Science – The next time you bite into a bright red, perfectly shaped strawberry, give a shout-out to the bees. A new study shows that pollination by the insects increases the quality and shelf life of strawberries, saving hundreds of millions of dollars in the process. Bees could be providing the same benefits for a variety of other fruits and vegetables as well.
It’s well known that pollination increases the yield of most crops. Seeds, nuts, fruit, and grain can be larger and more plentiful when insects or other animals transfer pollen between plants, in contrast to when plants pollinate themselves, a process called selfing. But quality turns out to be important, too. Teja Tscharntke, an agroecologist at the University of Göttingen in Germany, got the idea to study quality about a decade ago, while he was investigating pollination of coffee plants in Indonesia. He and his student Alexandra Klein noticed that not only was coffee yield higher with more bee species, but malformations such as unevenly shaped beans were also reduced.
MSN News – A decline in the diversity of farmed plants and livestock breeds is gathering pace, threatening future food supplies for the world’s growing population, the head of a new United Nations panel on biodiversity said on Monday.
Preserving neglected animal breeds and plants is necessary, as they could have genes resistant to future diseases or to shifts in the climate to warmer temperatures, more droughts or downpours, Zakri Abdul Hamid said.
“The loss of biodiversity is happening faster and everywhere, even among farm animals,” Zakri told a conference of 450 experts in Trondheim, Norway, in his first speech as founding chair of the U.N. biodiversity panel.
Many traditional breeds of cattle, sheep and goats have fallen out of favor, often because they yield less meat or milk than new breeds. Globalization also means that people’s food preferences narrow down to fewer plants.
By Karina Toledo
Agência FAPESP – The lotus plant (Nelumbo nucifera) has become a symbol of spiritual purity because of its ability to remain impeccably clean in the muddy environment that it lives in. This feat can be explained by the presence of wax nanocrystals on the surface of the leaves, which very efficiently repel water. Water drops that fall on the plant have an almost perfectly spherical shape, sliding off with ease and taking with them dirt and microorganisms.
This phenomenon, known by scientists as the “lotus effect,” has served as the inspiration for the development of self-cleaning paints, glass and textiles that do not require the use of detergent, in addition to waterproof electronics.
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By Emma Marris
Nature – The two men saw a plant they did not recognize. Its plump, green seed pods resembled those of a family of plants known in Peru as sacha inchi, which produce oil rich in omega-3 fatty acids. But the pods of the new plant, later dubbed Plukenetia carolis-vegae, were bigger than those sprouted by the known sacha inchi species Plukenetia volubilis and Plukenetia huayllabambana.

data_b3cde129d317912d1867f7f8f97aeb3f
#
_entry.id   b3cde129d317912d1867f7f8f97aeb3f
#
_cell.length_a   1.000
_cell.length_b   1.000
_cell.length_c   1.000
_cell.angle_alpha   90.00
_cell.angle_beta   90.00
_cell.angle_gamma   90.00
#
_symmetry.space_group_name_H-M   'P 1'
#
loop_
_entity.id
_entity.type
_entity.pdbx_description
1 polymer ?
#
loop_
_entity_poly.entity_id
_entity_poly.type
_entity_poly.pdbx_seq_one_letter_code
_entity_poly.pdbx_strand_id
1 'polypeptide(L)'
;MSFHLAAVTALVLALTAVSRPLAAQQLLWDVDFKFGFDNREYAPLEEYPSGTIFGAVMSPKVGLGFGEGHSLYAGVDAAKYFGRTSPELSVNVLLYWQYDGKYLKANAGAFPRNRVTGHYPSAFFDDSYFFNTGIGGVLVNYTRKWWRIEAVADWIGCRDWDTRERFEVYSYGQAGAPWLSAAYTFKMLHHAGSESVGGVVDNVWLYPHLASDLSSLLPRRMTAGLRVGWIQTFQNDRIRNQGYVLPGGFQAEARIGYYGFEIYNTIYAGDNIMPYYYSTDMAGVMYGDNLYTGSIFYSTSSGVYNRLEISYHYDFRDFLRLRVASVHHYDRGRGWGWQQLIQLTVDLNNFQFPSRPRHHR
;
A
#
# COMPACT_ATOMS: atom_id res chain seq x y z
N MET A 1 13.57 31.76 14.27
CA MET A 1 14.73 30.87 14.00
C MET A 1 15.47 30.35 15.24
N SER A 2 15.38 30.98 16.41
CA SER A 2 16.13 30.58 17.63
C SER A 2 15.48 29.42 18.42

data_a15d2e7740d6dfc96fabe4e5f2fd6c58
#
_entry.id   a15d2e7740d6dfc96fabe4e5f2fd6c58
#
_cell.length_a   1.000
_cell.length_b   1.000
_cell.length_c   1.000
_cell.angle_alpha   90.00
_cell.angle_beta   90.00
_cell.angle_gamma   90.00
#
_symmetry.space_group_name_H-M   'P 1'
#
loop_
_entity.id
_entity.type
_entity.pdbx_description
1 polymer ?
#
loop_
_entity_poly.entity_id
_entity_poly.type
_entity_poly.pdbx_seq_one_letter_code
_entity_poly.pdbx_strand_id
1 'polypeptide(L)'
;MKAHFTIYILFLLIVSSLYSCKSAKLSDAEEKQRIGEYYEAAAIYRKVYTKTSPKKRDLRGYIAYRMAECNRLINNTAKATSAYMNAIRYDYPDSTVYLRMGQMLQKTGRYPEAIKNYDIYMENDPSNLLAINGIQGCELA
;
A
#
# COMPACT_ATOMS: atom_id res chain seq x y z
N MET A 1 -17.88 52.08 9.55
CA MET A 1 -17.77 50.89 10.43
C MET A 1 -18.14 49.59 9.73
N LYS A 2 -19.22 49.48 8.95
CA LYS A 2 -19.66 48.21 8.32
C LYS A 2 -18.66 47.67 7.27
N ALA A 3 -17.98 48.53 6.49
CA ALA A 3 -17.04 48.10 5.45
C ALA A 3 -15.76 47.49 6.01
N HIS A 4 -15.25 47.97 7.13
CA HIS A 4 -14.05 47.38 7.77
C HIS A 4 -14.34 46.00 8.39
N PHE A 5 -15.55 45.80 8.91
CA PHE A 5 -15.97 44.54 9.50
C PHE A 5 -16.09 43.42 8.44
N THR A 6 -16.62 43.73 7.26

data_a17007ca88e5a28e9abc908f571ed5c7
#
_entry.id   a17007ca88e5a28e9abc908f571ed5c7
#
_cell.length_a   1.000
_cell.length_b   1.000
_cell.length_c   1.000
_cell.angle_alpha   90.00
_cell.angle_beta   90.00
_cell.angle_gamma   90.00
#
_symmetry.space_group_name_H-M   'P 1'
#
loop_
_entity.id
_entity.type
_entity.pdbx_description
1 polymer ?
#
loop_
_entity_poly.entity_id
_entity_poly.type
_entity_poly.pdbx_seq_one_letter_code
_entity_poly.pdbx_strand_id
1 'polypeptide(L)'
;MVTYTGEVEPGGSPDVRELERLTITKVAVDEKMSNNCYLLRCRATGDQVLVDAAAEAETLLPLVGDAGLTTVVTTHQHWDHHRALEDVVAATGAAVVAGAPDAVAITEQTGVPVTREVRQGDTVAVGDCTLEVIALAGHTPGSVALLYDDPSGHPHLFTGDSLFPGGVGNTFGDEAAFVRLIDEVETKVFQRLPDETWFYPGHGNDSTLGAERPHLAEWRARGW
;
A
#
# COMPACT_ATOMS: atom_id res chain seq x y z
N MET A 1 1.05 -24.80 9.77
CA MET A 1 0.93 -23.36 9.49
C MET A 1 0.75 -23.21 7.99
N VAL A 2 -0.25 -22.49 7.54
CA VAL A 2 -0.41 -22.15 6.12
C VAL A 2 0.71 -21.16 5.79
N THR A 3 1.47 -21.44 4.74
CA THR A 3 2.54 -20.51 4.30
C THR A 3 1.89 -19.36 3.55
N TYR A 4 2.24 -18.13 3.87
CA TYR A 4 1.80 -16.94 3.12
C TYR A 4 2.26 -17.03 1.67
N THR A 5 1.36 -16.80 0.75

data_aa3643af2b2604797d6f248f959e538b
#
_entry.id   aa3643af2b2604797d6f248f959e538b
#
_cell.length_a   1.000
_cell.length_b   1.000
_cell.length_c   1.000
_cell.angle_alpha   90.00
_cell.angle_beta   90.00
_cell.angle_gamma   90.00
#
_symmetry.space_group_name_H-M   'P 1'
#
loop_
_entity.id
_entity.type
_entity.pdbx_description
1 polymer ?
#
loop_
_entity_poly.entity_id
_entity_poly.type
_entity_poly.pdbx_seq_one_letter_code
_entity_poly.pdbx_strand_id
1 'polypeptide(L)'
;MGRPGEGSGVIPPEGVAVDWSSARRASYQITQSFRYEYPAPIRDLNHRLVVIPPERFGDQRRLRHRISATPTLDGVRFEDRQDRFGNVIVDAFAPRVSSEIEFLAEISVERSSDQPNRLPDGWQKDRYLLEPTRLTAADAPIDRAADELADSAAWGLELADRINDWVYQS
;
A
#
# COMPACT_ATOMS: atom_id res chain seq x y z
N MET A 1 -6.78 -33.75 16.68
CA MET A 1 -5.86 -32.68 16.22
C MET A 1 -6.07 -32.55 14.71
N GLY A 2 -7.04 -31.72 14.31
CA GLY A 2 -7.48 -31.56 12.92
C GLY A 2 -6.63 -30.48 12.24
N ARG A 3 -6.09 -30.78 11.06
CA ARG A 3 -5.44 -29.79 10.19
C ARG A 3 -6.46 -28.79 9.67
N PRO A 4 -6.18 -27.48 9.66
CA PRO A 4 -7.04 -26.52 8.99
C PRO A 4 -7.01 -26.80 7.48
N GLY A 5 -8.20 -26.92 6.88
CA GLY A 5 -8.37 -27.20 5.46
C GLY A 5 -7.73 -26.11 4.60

Bussmann, an ethnobotanist at the Missouri Botanical Garden in St Louis, and Vega, head of the Institute for Sustainable Local Development and Andean Amazon Cultural and Biological Conservation (INBIAPERU) in Trujillo, Peru, had stumbled on a species unknown to science. Now, they hope to transform it into a ‘conservation crop’ that can be raised commercially in the shade beneath the Amazon’s forest canopy, without cutting down any trees.
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MSN News – The Arctic ecosystem, already under pressure from record ice melts, faces another potential threat in the form of rapid acidification of the ocean, according to an international study published on Monday.
Acidification, blamed on the transformation of rising levels of the greenhouse gas carbon dioxide from the air into carbonic acid in the sea, makes it harder for shellfish and crabs to grow their shells, and might also impair fish reproduction, it said. Continue reading
By Elton Alisson
Agência FAPESP – The changes in land use that are currently taking place in most of the world, with the greatest intensity in the tropical regions – caused by population increases and the demand for food and energy –, have had numerous impacts on the chemical composition and biodiversity of bodies of water.
In Brazil, groups of researchers in partnership with colleagues from other countries have studied some of the alterations in rivers and lakes due to the expansion of sugarcane and soybean cultivation and the replacement of forests by pastureland.
By Andrew Lawler
Science – In the 1950s, bird hunters in the southern United States were eager to bag more exotic prey than quail, and so their representatives in Washington agitated for the introduction of foreign varieties. A U.S. Fish and Wildlife Service biologist dutifully went to a remote area in India’s Himalayan foothills and collected dozens of red jungle fowl, a colorful, shy, and tasty wild bird that also happens to be the primary progenitor of today’s domestic chicken. Bred at research stations across the South, nearly 10,000 of the birds were released in the 1960s. They failed to thrive, and the program introducing an alien species was quietly cancelled. The few remaining penned jungle fowl were slated for slaughter in 1969… >>Access complete article<<
Source and Photo: November 23rd, 2012
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